This anxiety is highly visible in COVID-19 patients. In fact, it has become recognized as part of COVID-19 care recommendations that this anxiety must be addressed to support the patient and improve their care. However, despite multiple studies showing the value in addressing the psychological needs of patients with other conditions, we do not regularly extend this support to our general hospitalized population. The consequences of not doing so can include increased risk of mortality, physical disability, post-traumatic stress disorder, or the decision to leave AMA and not continue with any treatment.
Late that week, I headed to Mr. K’s room to attend a meeting regarding his treatment plan. When I walked in the door, I was taken aback by a transformation. His parents sat in chairs next to his bedside, and, with their arrival, the whole atmosphere had changed.
The cold cell of an ICU room now radiated the warmth and comfort of a room pictured in Southern Living magazine. Mr. K lounged against pillows from home on a bed covered with patchwork quilts. He still looked exhausted, but there was a light in his eyes now as the attending began the discussion.
“Your electrolyte levels continue to dip despite our efforts to replace them and give you appropriate nutrition. You’re still not ready to leave the ICU.”
Mr. K looked at his mother and simply shook his head with grief, his eyes too tired to fill with tears. Our team expected him to demand to leave again, perhaps with the support of his parents. At this point, Mr. K could easily articulate how his deficits in magnesium, potassium and phosphate could cause another electrical abnormality in his heart and lead to death, but this knowledge didn’t seem enough to overcome the anxiety he experienced stuck in the ICU. Our team watched in silence, waiting for Mr. K’s refusal, but instead we heard something else.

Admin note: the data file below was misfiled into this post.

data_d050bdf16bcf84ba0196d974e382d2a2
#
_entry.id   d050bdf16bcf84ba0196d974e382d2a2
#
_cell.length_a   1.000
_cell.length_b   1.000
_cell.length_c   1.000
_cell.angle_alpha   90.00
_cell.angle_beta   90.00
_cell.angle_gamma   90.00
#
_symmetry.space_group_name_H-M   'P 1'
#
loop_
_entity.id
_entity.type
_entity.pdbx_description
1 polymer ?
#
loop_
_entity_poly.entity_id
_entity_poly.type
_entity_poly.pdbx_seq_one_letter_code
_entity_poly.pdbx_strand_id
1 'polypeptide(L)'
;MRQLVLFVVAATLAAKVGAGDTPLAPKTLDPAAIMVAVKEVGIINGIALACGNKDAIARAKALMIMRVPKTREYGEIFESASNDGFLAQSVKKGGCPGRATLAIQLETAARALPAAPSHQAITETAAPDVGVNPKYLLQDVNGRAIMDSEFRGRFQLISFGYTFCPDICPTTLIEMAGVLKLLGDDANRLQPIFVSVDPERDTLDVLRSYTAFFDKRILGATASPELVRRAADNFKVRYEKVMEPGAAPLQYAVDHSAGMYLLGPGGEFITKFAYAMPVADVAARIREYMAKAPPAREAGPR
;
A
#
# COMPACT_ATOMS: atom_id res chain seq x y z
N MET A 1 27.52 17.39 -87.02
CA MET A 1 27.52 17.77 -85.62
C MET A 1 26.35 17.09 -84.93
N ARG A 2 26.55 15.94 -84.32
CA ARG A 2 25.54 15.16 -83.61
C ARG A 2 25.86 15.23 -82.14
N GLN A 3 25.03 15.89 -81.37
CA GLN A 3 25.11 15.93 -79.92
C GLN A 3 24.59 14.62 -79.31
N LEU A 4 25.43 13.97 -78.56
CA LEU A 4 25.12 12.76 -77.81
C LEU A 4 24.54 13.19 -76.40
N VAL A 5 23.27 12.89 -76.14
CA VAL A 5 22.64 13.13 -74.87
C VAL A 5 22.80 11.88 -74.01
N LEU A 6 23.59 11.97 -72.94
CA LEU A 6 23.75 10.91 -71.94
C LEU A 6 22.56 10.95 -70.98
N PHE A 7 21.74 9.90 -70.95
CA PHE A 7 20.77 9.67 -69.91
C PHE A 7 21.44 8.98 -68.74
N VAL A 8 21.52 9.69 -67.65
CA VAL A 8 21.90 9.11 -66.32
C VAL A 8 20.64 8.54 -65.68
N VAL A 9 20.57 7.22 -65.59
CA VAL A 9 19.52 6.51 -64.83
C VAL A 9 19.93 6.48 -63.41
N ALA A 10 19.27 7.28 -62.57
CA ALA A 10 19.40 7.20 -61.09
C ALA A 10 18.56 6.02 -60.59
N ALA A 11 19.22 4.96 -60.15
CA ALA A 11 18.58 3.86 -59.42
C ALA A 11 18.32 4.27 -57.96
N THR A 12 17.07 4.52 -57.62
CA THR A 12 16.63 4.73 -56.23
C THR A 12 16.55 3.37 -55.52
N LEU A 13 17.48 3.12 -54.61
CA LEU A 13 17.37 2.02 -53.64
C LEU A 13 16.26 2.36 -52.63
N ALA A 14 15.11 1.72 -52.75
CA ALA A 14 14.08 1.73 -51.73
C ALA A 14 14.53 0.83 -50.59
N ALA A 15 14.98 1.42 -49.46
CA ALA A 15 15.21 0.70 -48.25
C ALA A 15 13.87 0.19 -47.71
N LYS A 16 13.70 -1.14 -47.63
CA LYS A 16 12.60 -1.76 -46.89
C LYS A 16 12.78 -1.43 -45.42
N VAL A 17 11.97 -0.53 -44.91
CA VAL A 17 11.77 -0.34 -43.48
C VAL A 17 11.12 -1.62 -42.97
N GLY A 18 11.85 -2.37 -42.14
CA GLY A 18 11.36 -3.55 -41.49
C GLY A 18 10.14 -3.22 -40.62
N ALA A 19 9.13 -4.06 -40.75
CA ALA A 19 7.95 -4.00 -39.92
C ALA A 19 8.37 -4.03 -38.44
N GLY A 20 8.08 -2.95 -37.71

“Son, I know it is hard being here. I hate that we can’t be here with you all the time. But please don’t leave. I watched them beat on your chest to keep you alive, and I can’t bear for you to go through that again.”
Mr. K’s father had always been a quiet figure in the room each time he visited. His emotional plea was raw and heavy, but it came from a place of boundless love for his son. With it came Mr. K’s willingness to stay in the ICU. Each day after that he appeared stronger, more resilient, bolstered by the support of his parents and the therapeutic alliance with his care team.
Though Mr. K did not have COVID-19, the emotional distress of his severe illness and the isolation were similar. As a medical student learning during this pandemic, I’m continually asking myself what I will take away from this strange and haunting period. With the backdrop of the global isolation we have all felt to an extent during this year, the ups and downs of Mr. K’s journey highlight the need to be more intentional about assessing the psychosocial needs of any hospitalized patient, COVID-19 or not, especially in light of the new restrictions on family visiting. Though we must provide diagnostic and therapeutic care, we must also be vigilant about recognizing emotional distress in our patients and thinking creatively about addressing it.